Demo Discs for Bass

Lincoln Mayorga & Distinguished Colleagues / Volume III – An Audiophile Record with Honest-go-Goodness Real Music

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More Direct-to-Disc Recordings

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  • This Limited Edition Sheffield Lab Direct Disc recording has some of the best sound we have ever heard for Volume III, clearly the best sounding title in the series
  • A superb pressing with energy and presence that just jumps right out of your speakers – this is but one of the qualities that separates the truly Hot Stampers from the pack

What do Hot Stampers give you for this album? It’s very simple. Most copies of this album are slightly thin and slightly bright. They give the impression of being very clear and clean, but some of the louder brass passages start to get strained and blarey. This copy is rich and full. The sound is balanced from top to bottom. You can play it all the way through without fatigue.

Trumpets, trombones, tubas, tambourines, big bass, drums — everything has the true tonality and the vibrancy of the real thing. The reason this record was such a big hit in its day because the recording engineers were able to capture that sound better than anybody else around. That’s also the reason this is a Must Own record today — the sound holds up!

Just listen to that amazing brass choir on Oh Lord, I’m On My Way. It just doesn’t get any better than that. If ever there was a Demo Disc, this is one! (more…)

David Lindley / El Rayo-X – The Last Days of Analog

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More Personal Favorites

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The sound on this record is so punchy and dynamic, the rest of your rock records should seem positively anemic in comparison. Most of it sounds live in the studio, and live in the studio is how you get a bunch of guys to play with this kind of enthusiasm and energy.

Engineered in 1981 by Greg Ladanyi, the very next year he would take home the Best Engineering Grammy for Toto IV (one helluva good sounding album and a former member of our Top 100).

Fortunately for us audiophiles, this album catches him before the overly-processed, digital drums and digital echo “sound of the ’80s” had gotten into his blood. (Just play any of the awful Don Henley records he made to hear what we mean.) This record still sounds ANALOG, and even though it may be 1981 and mostly transistorized, the better copies display strong evidence of TUBES in the recording chain. (more…)

War / Why Can’t We Be Friends? – A True Demo Disc

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This Well Recorded Album Should Be More Popular with Audiophiles

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  • An incredible copy of the band’s 1975 release, with Shootout Winning Triple Plus (A+++) sound or close to it throughout
  • One of our favorite albums here at Better Records and clearly the band’s Masterpiece – the bass and dynamics on the better pressings make this a Demo Disc on the right system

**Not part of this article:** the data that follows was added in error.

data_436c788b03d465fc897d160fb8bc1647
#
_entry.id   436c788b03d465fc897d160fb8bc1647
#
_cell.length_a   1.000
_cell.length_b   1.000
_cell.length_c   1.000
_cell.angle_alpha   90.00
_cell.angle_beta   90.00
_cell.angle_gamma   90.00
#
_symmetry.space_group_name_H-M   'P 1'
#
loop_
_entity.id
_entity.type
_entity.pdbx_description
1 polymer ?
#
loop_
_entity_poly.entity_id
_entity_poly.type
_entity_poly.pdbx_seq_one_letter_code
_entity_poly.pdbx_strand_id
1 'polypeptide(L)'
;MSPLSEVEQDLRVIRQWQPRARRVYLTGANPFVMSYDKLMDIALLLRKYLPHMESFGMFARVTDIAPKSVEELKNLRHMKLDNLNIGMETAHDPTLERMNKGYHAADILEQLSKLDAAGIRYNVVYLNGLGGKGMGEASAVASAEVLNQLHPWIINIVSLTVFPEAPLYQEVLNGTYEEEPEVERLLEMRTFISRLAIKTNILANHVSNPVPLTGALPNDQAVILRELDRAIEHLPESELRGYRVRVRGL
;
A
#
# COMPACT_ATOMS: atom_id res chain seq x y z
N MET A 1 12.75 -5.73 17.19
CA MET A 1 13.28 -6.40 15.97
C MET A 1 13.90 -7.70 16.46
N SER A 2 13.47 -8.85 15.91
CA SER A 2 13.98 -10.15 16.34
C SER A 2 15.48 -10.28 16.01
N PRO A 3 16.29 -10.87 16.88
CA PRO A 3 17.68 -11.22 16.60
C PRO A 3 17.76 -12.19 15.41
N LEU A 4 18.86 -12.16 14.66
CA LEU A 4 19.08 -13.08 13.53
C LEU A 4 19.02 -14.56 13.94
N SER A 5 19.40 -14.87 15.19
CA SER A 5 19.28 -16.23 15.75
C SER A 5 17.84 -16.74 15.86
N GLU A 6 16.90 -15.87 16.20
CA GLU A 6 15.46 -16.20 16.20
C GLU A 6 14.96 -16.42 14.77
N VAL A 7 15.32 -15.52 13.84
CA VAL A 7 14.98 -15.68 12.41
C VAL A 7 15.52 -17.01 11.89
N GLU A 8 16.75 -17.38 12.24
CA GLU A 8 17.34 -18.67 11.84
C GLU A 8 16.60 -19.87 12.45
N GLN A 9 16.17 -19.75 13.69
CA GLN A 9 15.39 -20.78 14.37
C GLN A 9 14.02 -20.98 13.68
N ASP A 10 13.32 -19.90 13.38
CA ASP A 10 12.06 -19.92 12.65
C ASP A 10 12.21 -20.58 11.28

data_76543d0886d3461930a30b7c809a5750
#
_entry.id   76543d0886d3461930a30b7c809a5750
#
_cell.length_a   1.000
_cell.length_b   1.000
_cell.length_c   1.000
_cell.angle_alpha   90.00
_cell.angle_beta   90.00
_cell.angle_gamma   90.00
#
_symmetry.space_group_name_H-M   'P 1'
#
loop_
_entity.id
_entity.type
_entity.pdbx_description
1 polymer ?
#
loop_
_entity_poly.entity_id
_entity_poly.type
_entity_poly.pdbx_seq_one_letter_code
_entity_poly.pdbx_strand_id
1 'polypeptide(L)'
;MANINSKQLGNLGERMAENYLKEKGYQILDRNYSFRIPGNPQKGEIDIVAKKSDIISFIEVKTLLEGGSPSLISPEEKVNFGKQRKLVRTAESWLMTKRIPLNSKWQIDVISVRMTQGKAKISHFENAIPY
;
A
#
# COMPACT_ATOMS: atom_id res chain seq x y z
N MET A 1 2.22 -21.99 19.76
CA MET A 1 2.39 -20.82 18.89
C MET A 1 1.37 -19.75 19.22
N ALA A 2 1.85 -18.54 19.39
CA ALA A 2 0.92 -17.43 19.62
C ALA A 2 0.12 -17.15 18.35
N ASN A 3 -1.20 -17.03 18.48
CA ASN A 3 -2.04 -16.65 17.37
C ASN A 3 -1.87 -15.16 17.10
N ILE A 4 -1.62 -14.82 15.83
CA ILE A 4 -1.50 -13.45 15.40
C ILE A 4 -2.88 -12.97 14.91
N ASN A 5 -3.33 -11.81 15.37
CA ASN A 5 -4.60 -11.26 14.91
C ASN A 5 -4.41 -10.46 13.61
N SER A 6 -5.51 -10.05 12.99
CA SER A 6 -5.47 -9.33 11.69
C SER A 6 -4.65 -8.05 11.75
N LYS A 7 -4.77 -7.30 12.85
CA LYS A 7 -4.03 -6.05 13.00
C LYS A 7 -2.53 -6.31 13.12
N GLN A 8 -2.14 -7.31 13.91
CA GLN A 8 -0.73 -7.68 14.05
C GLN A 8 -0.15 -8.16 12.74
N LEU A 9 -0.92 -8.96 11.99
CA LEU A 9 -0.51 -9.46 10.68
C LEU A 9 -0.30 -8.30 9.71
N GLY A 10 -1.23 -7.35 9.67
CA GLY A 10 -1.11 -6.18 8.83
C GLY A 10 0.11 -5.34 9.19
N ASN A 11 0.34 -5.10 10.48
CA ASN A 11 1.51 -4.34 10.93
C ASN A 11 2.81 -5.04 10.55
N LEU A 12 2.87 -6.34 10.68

• 4 stars [but we give it 5]: “Cut from the same cloth as the band’s 1973 Deliver the Word LP, War’s 1975 Why Can’t We Be Friends? is a masterpiece in its scope and breadth. [It] remains one of War’s truly outstanding efforts, and has become an integral part of the funk genre’s landscape. It also remains the nightcap of their finest hour.”

Engineered by the brilliant Chris Huston, this recording displays all his trademark gifts. His mixes feature lots of bass; huge, room-filling choruses that get loud without straining or becoming congested; and rhythmic energy that few pop recordings could lay claim to in 1975.

Low Rider sounds AWESOME on this one. This is the kind of record you can take to any stereo store or audiophile friend’s house and bring their stereos to their knees. Audiophile systems are rarely designed to play this kind of music at the levels it demands, but that doesn’t mean they shouldn’t be. Records like this are the challenge we audiophiles need to make our stereos even better. When the music is this good it’s worth the effort

What superb sides such as these have to offer is not hard to hear:

  • The biggest, most immediate staging in the largest acoustic space
  • The most Tubey Magic, without which you have almost nothing. CDs give you clean and clear. Only the best vintage vinyl pressings offer the kind of Tubey Magic that was on the tapes in 1975
  • Tight, note-like, rich, full-bodied bass, with the correct amount of weight down low
  • Natural tonality in the midrange — with all the instruments having the correct timbre
  • Transparency and resolution, critical to hearing into the three-dimensional studio space

No doubt there’s more but we hope that should do for now. Playing the record is the only way to hear all of the qualities we discuss above, and playing the best pressings against a pile of other copies under rigorously controlled conditions is the only way to find a pressing that sounds as good as this one does.

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If You Like Power Pop, Check Out the Big Beat of The Knack’s Drummer, Bruce Gary

We rarely have Get The Knack in stock, but we do have

Other Debut Albums of Interest

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This Monster Power Pop Debut by the Knack is an AMAZINGLY well-recorded album, with the kind of Wall to Wall Big Beat Live Rock Sound that rivals Back in Black and Nevermind — if you’re lucky enough to have a copy that sounds like this! (If you’re not then it doesn’t.)

This is a Rock Demo Disc that is very likely to lay waste to whatever rock demo disc you currently treasure. My Sharona is simply STUNNING here. You just can’t record drums and bass any better!